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Archive for the ‘Gestation Crate’ Category

from Brian D. King, the Education Coordinator at Devil’s Gulch Ranch in Nicasio, CA. Devil’s Gulch is a pretty spectacular little corner of the world with wine grapes, rabbits, pigs, sheep, guinea fowl and probably some other critters I’m forgetting to mention.
They host all kinds of educational programs for kids including a summer camp, and they’re worth checking out.


Photo from barto’s flickr stream

Sows are not careful, are very big, and the babies are very small. In the wild, the sows lose many to being stepped on or sat on; that is why they have 8 to 10 in a litter. Also, the sows are very protective and very dangerous. I have gotten a broken leg and a dislocated ankle form a pig that decided that I needed to be dead. The agriculture teacher at Ramona High School got his leg bit and spent a week in intensive care. I was helping one of my students with her sow that had a stuck baby. As I was trying to pull the baby out of her, the sow attacked the student that had raised the sow as a pet from a baby. I do not have time to tell you all the close calls I have had over the years that I have raised pigs or with my agriculture students.
If we are going to raise pork, sows must be confined the 2 days before birth to the first few weeks after. A three week-old pig is still very small and we still have management that must be done on the babies at 3 weeks. All a sow wants to do for those first 3 weeks is eat, sleep, and nurse her young. I should have you come out and see how violent a sow will get when all you do is pick up a baby pig. A 400 pound sow will get her front legs and her mouth over a 4 foot wall to kill you. I have also seen three 400 pound sows chase down, kill, and homogenize a healthy and fit coyote.



Photo from karlfrankowski’s flickr stream

Veal – cows must give birth to give milk. Only the best heifer calves (females) are kept and less than 1% of the bull calves are kept as bulls. All the rest are left to die in the pasture, sad but true. The margins are so tight and labor is so expensive that it costs more to try to raise the calves for meat than to let them die. Some are raised for veal in shelters that are enclosed on 3 sides and have a roof. They are made the way they are to keep the calf warm. The calf can turn around but not run and play. In California, the calves do have sunlight (at least in all of the dairies I have been on – I have not been on them all). But again, if the farmers are going to have a loss raising the calves they will just be put down on the first day.

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Sow in a gestation crate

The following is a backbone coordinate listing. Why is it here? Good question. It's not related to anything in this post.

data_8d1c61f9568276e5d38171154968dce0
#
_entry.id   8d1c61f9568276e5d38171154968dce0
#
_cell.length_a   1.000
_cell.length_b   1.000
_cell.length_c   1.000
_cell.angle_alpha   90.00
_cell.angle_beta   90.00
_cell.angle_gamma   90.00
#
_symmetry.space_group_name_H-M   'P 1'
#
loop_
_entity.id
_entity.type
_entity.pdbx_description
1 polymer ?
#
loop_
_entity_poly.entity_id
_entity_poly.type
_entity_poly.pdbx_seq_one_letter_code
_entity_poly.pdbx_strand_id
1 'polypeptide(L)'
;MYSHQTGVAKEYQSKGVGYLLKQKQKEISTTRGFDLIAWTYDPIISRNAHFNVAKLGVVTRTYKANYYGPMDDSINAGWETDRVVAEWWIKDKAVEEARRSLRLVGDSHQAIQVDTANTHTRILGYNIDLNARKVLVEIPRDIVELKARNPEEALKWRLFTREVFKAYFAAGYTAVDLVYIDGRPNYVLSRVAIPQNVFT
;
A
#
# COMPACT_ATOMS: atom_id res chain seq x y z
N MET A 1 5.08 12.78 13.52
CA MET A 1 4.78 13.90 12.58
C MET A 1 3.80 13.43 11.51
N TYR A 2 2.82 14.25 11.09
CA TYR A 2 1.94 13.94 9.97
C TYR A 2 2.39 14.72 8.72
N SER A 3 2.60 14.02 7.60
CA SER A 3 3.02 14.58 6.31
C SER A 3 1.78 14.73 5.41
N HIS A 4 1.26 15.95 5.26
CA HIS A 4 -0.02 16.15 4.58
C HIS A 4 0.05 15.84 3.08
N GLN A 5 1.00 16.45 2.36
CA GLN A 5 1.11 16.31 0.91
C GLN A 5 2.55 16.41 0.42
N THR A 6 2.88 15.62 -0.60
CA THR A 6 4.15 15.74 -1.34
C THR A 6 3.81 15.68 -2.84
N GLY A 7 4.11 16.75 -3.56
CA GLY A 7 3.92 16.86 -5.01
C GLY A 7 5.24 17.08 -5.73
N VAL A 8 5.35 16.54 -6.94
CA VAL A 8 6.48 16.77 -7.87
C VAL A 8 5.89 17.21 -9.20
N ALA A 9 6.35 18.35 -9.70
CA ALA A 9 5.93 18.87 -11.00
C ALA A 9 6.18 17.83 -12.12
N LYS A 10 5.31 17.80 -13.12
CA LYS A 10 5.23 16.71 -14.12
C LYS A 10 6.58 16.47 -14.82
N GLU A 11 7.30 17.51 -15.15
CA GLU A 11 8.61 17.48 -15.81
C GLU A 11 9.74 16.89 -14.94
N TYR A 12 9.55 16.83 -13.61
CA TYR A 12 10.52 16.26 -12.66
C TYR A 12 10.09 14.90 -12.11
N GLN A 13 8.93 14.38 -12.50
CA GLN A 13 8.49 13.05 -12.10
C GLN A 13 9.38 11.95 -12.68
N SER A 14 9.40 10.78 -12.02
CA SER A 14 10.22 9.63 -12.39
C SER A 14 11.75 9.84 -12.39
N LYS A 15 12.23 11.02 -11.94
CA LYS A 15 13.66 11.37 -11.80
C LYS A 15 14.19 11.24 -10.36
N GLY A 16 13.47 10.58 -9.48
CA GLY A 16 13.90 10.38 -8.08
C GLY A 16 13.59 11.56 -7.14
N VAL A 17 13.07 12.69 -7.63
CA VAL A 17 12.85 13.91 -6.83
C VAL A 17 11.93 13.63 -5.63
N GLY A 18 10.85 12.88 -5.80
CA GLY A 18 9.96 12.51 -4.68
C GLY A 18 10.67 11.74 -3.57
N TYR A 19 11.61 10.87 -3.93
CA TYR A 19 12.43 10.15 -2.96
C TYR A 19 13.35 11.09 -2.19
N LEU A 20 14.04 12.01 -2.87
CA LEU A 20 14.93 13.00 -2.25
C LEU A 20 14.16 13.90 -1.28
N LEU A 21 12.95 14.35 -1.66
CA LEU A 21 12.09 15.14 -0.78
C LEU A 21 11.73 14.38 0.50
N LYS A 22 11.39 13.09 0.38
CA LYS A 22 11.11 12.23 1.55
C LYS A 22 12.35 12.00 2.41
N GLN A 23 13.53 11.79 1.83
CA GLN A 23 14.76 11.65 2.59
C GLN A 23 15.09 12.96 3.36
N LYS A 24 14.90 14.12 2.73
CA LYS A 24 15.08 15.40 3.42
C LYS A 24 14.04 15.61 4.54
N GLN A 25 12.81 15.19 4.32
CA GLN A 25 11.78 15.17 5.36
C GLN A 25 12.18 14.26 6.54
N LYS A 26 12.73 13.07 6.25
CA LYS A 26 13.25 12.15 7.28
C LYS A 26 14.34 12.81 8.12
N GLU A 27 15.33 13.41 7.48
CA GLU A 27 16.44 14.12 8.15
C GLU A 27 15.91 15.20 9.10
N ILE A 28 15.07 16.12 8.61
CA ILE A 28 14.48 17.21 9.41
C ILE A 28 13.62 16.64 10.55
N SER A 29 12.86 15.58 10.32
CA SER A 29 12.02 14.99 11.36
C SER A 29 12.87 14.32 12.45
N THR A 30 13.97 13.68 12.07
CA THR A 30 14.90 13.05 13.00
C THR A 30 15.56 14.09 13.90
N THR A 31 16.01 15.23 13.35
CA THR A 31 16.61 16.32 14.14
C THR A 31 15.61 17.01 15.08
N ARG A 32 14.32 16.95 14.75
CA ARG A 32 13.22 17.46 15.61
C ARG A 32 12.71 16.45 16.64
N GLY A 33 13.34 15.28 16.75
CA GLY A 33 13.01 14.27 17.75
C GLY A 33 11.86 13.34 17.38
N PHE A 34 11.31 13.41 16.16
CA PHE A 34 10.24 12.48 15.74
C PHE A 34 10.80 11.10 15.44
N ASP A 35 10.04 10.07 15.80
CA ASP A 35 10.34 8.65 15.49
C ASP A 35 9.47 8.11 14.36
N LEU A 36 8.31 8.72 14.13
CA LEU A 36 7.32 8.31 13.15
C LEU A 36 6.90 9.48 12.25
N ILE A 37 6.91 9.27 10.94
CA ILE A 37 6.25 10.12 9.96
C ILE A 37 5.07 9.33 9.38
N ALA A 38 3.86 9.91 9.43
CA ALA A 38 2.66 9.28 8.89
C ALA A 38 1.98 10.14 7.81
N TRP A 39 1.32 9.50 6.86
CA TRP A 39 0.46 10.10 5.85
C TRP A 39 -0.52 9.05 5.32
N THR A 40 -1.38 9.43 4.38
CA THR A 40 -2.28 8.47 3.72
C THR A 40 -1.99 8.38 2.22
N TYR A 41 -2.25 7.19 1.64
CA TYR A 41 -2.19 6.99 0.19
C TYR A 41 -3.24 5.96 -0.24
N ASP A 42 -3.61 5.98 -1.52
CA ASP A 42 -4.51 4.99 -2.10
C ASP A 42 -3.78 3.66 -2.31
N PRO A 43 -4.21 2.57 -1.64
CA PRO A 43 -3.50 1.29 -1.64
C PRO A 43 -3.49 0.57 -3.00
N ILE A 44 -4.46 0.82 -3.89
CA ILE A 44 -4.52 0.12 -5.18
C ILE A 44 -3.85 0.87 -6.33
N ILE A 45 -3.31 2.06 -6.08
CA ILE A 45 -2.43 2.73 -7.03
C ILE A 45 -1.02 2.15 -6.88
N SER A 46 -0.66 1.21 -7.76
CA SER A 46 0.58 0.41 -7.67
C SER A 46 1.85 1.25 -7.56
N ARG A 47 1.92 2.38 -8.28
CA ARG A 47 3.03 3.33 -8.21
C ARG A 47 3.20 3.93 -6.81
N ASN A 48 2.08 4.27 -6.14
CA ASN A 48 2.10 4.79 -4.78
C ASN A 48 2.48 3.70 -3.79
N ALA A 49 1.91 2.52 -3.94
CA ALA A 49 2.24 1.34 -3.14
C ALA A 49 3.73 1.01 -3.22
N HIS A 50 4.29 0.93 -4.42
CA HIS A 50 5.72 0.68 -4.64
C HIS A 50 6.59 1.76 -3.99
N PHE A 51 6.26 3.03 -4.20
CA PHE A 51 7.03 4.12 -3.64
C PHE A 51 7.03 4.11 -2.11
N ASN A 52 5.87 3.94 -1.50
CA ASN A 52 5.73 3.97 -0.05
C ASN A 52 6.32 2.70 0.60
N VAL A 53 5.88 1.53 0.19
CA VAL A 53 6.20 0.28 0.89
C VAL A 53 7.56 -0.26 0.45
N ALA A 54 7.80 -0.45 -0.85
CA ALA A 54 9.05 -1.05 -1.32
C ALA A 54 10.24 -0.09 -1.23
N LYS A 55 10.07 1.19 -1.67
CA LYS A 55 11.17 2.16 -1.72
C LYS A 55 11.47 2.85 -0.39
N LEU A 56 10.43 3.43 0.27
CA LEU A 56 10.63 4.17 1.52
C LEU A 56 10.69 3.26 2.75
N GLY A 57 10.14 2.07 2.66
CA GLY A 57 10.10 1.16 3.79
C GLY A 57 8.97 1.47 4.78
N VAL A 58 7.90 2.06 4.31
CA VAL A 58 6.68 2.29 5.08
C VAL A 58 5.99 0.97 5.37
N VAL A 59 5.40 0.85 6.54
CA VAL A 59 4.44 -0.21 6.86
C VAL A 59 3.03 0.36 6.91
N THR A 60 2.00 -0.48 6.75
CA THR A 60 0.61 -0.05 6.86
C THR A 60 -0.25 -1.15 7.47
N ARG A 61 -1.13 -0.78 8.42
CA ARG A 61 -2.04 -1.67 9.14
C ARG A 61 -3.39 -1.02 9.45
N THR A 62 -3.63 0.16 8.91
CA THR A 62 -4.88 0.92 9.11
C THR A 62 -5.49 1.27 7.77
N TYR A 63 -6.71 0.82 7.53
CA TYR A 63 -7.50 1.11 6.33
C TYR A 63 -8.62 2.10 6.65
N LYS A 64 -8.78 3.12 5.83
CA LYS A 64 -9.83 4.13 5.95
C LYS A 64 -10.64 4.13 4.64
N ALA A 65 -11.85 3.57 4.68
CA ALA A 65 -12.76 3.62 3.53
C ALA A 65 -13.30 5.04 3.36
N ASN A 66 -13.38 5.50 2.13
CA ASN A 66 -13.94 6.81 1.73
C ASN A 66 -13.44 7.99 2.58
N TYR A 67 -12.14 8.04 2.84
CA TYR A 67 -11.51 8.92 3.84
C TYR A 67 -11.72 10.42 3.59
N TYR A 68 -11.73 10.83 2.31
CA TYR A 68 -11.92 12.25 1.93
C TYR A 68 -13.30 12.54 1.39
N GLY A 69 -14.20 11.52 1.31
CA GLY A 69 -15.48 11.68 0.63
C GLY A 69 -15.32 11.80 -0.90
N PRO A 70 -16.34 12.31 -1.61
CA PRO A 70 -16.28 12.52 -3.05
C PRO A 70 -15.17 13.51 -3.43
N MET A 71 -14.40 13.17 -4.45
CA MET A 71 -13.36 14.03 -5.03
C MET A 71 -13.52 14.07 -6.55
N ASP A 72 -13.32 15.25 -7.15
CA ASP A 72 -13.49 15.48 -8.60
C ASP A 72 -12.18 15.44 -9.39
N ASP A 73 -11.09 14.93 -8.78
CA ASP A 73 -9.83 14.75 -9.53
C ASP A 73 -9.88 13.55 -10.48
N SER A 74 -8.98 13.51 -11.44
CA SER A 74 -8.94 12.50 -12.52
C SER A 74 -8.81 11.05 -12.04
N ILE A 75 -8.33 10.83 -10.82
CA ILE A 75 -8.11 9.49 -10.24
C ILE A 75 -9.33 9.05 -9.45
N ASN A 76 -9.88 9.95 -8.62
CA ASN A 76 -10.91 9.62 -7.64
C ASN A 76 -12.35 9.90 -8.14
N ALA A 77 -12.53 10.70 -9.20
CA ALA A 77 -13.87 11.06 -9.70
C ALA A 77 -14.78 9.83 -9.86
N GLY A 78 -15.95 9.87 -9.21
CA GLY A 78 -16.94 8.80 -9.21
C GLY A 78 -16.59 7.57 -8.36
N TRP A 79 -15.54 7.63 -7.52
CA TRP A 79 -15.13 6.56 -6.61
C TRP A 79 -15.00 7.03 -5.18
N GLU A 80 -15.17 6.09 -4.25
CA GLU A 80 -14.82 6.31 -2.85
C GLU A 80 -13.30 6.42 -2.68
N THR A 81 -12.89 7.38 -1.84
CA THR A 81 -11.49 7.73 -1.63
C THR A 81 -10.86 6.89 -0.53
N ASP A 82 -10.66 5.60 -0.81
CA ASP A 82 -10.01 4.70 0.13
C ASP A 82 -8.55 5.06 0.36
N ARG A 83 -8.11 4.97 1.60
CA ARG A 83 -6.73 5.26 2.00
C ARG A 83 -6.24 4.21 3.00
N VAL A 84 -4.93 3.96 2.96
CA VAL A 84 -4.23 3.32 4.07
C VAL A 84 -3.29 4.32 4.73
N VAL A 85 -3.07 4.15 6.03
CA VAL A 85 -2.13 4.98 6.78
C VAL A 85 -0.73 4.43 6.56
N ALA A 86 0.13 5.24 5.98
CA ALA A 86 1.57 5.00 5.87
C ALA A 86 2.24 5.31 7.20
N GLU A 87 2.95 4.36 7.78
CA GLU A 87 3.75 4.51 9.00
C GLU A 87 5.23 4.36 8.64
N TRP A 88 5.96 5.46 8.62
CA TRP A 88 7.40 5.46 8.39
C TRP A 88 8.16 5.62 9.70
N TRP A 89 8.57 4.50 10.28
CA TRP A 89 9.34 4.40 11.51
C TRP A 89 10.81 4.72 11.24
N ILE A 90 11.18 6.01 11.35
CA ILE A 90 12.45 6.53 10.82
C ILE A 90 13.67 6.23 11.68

Photo from
clstal’s flickr stream

No, really. I’m seriously asking that question. It’s not a rhetorical jumping off point for me or others to express their indignation.

See, the Humane Society of the United States, among other animal rights groups, is circulating a petition to get enough signatures to add a ballot measure in California that would ban the use of gestation crates, battery cages and veal crates in hog, egg and veal production, respectively. Being that I’m not a hog farmer, a manager of a laying hen operation, animal behaviorist, large animal veterinarian, etc., I honestly don’t know if this is a good thing or not. But I *am* a consumer of all those things (well, maybe not veal), I have an irrational love for farmers and I vote, so I wonder about the merits or drawbacks of these management systems.


Hens in a battery cage
Photo from clstal’s flickr stream

But as it turns out, it seems damn near impossible to get a well reasoned and impartial exposition of the issue. Virtually all the material on the pro side is from hysterical, Chicken Little PETA fascists who, you get the feeling, would inveigh in the most strident tones against anything hinting at people using animals for anything other than cuddling…or something. The pro side is basically non-existent, at least on Google (perhaps less so at a diner in Iowa, but I can’t get to that from my computer). So I turned to the American Farm Bureau’s blog to try to find a real, live conventional hog farmer to ask. In response to my request for more information, I got this nuclear blast of rhetoric.

I find this all unfortunate because this issue could in fact land on a ballot next year, and 36 and a half million Californians could conceivably be called upon to vote on it. And aside from that, we all eat and we have an ever-increasing number of opportunities to vote for or against a particular farming method with our dollars. It would be nice if we could all make an informed decision, both at the polling station and the supermarket. Wouldn’t it?

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